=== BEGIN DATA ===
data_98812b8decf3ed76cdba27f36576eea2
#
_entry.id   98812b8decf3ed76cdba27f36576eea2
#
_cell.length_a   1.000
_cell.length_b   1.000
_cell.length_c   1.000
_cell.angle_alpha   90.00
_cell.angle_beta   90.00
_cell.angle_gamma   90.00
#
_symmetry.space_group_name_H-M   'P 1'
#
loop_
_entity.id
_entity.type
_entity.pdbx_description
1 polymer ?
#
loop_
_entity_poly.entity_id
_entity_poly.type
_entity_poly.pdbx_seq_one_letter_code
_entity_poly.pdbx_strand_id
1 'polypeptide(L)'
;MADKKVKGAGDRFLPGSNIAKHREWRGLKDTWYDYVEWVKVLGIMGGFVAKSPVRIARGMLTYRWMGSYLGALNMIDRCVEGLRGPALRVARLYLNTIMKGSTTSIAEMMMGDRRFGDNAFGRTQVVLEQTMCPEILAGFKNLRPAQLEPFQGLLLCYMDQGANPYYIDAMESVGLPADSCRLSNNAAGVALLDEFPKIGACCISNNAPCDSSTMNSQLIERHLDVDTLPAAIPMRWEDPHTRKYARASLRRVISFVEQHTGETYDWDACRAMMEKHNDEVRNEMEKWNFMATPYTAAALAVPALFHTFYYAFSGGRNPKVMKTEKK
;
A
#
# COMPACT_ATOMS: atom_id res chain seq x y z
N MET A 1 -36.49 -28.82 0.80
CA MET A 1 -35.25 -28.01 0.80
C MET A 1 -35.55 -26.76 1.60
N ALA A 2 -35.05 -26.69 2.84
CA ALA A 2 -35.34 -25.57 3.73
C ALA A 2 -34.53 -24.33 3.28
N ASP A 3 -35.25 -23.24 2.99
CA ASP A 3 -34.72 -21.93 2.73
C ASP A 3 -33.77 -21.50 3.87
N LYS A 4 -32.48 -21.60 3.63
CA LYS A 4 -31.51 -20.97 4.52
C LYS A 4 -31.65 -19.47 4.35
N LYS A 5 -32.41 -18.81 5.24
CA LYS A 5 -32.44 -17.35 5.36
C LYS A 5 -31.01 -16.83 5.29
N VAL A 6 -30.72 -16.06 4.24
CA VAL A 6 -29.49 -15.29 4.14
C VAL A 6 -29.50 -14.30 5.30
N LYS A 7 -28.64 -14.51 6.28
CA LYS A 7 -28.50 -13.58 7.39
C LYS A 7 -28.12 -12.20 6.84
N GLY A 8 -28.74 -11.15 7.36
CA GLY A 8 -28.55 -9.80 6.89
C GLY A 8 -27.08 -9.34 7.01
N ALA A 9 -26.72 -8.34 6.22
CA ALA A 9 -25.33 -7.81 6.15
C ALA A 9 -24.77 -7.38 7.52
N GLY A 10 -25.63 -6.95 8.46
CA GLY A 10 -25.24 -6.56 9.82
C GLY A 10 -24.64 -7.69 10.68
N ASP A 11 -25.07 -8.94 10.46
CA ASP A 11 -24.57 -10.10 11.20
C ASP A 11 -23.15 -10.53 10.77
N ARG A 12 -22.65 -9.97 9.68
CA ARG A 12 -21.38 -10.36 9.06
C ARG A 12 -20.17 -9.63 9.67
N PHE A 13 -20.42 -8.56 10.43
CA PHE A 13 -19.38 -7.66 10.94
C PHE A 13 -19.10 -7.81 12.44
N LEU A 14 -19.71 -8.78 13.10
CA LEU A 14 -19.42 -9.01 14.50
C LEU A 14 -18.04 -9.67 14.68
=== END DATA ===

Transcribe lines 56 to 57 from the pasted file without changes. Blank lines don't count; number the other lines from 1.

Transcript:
CA ALA A 9 -25.33 -7.81 6.15
C ALA A 9 -24.77 -7.38 7.52